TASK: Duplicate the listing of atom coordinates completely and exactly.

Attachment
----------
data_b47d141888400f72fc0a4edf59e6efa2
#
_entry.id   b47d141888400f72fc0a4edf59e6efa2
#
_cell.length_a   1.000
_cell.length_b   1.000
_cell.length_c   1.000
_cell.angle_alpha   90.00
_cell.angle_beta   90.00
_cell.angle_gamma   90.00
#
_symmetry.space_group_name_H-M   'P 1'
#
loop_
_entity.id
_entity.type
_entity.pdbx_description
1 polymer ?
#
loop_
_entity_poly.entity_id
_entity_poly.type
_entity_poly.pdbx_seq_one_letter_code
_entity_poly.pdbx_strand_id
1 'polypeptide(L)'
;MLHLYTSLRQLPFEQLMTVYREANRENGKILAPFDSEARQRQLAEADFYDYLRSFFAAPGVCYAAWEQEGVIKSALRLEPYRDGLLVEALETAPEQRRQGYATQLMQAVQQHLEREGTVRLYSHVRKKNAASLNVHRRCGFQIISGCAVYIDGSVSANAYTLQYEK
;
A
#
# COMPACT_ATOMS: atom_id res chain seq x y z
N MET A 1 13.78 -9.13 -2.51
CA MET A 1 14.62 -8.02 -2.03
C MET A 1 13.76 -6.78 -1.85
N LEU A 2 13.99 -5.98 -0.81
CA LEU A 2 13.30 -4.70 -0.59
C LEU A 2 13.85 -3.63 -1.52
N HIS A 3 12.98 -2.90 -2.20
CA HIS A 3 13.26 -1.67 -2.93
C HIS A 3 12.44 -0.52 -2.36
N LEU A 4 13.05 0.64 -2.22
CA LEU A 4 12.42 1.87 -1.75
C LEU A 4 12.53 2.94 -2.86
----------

data_b47d141888400f72fc0a4edf59e6efa2
#
_entry.id   b47d141888400f72fc0a4edf59e6efa2
#
_cell.length_a   1.000
_cell.length_b   1.000
_cell.length_c   1.000
_cell.angle_alpha   90.00
_cell.angle_beta   90.00
_cell.angle_gamma   90.00
#
_symmetry.space_group_name_H-M   'P 1'
#
loop_
_entity.id
_entity.type
_entity.pdbx_description
1 polymer ?
#
loop_
_entity_poly.entity_id
_entity_poly.type
_entity_poly.pdbx_seq_one_letter_code
_entity_poly.pdbx_strand_id
1 'polypeptide(L)'
;MLHLYTSLRQLPFEQLMTVYREANRENGKILAPFDSEARQRQLAEADFYDYLRSFFAAPGVCYAAWEQEGVIKSALRLEPYRDGLLVEALETAPEQRRQGYATQLMQAVQQHLEREGTVRLYSHVRKKNAASLNVHRRCGFQIISGCAVYIDGSVSANAYTLQYEK
;
A
#
# COMPACT_ATOMS: atom_id res chain seq x y z
N MET A 1 13.78 -9.13 -2.51
CA MET A 1 14.62 -8.02 -2.03
C MET A 1 13.76 -6.78 -1.85
N LEU A 2 13.99 -5.98 -0.81
CA LEU A 2 13.30 -4.70 -0.59
C LEU A 2 13.85 -3.63 -1.52
N HIS A 3 12.98 -2.90 -2.20
CA HIS A 3 13.26 -1.67 -2.93
C HIS A 3 12.44 -0.52 -2.36
N LEU A 4 13.05 0.64 -2.22
CA LEU A 4 12.42 1.87 -1.75
C LEU A 4 12.53 2.94 -2.86